Stokes, C., Beaumont, E., Russell, P., Greaves, D., 2014. Coastal Impacts of Marine Renewables: Perception of Breaker Characteristics by Beach Water Users. In: Green, A.N. and Cooper, J.A.G. (eds.), Proceedings 13th International Coastal Symposium (Durban, South Africa), Journal of Coastal Research, Special Issue No. 70, pp. 389–394, ISSN 0749-0208.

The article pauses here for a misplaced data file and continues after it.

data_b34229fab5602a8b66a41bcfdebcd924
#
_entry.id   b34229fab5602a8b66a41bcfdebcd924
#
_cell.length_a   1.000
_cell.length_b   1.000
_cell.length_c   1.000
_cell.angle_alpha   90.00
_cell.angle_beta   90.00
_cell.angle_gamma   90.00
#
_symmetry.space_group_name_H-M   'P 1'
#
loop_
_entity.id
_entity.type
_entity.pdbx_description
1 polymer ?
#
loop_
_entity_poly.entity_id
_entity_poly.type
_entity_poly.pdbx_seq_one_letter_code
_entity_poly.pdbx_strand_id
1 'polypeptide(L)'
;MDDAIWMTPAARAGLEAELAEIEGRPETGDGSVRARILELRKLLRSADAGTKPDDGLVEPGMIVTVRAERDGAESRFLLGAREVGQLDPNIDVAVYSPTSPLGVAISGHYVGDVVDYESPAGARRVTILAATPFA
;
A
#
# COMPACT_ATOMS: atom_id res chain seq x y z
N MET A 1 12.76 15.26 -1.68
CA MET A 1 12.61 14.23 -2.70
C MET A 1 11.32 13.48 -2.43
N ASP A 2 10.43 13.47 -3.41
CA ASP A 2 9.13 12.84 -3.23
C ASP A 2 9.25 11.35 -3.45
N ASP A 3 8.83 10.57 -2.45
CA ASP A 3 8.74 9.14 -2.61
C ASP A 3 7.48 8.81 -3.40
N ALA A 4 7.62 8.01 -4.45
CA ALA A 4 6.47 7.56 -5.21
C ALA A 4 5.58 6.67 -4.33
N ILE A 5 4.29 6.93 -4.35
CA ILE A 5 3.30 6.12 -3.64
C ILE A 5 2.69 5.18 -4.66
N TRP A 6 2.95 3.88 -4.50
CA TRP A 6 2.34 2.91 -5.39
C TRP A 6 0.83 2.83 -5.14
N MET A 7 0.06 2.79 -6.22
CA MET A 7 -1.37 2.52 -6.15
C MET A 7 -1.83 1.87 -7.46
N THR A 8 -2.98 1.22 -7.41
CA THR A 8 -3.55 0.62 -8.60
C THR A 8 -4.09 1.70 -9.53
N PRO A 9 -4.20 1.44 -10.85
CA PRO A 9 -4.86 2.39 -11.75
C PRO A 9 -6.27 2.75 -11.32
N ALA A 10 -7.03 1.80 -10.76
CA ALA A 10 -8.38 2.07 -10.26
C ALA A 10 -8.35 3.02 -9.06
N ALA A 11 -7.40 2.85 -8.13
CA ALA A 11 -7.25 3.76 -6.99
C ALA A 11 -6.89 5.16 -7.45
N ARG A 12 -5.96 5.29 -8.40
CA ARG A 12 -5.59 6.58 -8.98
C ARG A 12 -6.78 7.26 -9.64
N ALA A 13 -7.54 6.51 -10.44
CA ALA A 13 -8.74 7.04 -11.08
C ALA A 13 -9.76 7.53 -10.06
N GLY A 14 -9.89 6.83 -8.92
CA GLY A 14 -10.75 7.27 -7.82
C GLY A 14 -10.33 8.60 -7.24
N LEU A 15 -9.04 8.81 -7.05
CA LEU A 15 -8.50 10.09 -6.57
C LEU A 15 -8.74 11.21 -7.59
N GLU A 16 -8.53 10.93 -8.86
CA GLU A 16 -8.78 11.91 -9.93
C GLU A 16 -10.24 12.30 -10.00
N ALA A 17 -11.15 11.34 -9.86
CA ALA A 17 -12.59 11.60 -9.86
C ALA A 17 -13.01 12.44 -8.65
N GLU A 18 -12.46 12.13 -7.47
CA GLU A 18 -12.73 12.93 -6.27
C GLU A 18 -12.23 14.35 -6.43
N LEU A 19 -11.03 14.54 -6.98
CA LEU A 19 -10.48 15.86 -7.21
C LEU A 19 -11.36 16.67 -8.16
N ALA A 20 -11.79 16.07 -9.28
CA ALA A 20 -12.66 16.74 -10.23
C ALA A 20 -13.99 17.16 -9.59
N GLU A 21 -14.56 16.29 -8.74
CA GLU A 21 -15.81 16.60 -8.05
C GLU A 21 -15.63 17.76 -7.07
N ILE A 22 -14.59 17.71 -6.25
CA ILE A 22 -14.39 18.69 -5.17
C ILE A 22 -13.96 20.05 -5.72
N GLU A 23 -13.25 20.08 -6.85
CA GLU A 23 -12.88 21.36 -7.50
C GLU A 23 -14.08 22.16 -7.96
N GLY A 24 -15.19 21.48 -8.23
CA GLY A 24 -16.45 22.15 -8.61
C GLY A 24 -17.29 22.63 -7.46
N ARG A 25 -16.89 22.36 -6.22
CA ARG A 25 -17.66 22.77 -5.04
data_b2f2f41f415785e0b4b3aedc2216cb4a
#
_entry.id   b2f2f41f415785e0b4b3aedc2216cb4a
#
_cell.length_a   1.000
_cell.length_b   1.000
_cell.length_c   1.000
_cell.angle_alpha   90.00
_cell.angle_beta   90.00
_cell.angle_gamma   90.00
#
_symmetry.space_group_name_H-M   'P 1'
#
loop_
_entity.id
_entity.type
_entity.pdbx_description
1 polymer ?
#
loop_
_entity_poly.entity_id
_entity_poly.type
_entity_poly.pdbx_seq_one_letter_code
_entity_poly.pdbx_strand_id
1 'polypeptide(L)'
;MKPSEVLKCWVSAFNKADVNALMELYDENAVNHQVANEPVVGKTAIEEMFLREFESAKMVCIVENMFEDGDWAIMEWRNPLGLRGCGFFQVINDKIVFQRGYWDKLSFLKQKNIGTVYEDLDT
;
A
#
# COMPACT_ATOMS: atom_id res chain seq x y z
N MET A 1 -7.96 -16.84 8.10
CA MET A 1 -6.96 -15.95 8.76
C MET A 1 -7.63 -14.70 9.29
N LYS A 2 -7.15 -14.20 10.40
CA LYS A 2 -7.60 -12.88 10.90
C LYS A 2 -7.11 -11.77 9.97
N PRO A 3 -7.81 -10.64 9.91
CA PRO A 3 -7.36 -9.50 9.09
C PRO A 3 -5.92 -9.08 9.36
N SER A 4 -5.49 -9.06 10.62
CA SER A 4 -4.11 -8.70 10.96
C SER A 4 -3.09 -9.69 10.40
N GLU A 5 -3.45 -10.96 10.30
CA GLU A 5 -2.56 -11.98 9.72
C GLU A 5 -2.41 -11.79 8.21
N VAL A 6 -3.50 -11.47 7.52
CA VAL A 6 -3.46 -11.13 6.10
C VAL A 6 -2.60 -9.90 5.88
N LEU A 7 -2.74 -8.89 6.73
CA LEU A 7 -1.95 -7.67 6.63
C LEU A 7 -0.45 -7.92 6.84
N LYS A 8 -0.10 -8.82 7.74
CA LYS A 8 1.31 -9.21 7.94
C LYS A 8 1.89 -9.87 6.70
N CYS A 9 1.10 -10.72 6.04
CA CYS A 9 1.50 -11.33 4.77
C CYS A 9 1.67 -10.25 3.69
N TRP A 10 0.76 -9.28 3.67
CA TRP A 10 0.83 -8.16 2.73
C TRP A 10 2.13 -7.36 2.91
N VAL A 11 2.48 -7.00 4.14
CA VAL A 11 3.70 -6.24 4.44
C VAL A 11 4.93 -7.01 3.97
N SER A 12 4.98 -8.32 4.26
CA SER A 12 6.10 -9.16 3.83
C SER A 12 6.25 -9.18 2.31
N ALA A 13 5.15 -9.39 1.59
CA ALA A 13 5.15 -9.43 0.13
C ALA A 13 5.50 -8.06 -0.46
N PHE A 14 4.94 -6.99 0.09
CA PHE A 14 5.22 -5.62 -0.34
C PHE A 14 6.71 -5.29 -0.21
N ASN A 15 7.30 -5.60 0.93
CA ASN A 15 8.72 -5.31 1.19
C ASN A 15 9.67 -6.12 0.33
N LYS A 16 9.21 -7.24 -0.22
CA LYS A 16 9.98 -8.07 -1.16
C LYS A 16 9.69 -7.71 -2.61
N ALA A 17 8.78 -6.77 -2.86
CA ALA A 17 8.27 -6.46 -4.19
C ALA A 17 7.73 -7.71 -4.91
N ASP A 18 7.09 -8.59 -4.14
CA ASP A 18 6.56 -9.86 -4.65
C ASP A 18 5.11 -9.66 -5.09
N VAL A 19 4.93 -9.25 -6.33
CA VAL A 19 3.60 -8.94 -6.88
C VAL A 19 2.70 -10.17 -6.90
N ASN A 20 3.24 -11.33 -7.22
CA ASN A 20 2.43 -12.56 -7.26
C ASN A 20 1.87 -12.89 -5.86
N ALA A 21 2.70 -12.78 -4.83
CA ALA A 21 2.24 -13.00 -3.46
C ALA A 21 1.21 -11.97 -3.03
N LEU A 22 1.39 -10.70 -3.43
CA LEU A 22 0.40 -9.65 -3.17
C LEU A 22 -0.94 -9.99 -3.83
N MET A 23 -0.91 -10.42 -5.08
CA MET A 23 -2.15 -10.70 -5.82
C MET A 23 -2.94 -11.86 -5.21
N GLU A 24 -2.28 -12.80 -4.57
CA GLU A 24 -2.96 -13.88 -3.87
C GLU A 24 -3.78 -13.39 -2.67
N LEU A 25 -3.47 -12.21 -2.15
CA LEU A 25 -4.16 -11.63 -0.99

Beach water users such as bathers and surfers are of economic importance to tourism in Cornwall, UK. Wave energy converters soon to be trialed at the ‘Wave Hub’ marine renewables test site in Cornwall, may reduce inshore wave heights and have an unknown effect on wave period, therefore potentially affecting water recreation and tourism on the beaches in its lee. There is little existing research to indicate what surf conditions are ‘preferred’ by various beach water user groups, and how they perceive different wave conditions has never been investigated. Without an understanding of how waves are observed and described by water users, little can be said about how likely they are to be affected by, or if they will correctly perceive, any changes to inshore waves caused by Wave Hub or future renewables projects. To investigate how waves are perceived, nearshore wave buoy measurements collected in 10 m water depth and transformed to breaking height, were compared to concurrent visual observations of mean breaker height and period made by 354 participants. Ratios of observed over measured height and period were used to quantify the perceptions. The vast majority of water users underestimated significant wave height and period at breaking, and their average perceptions can be approximated by Hvis ≈ 0.70Hb and Tvis ≈ 0.83T1/3 (for waves 0.5≤Hb≤ 3.5 m and 3 ≤T1/3 ≤ 15 s). Although perceptions were highly varied, average perceptions did not change significantly under different wave conditions. Perception of wave period did not change significantly between the different water user groups considered. Expert water users and surfers generally under predicted wave height the most, especially for small and/or short period waves, while novices and non-surfing water users made height observations closer to measurements.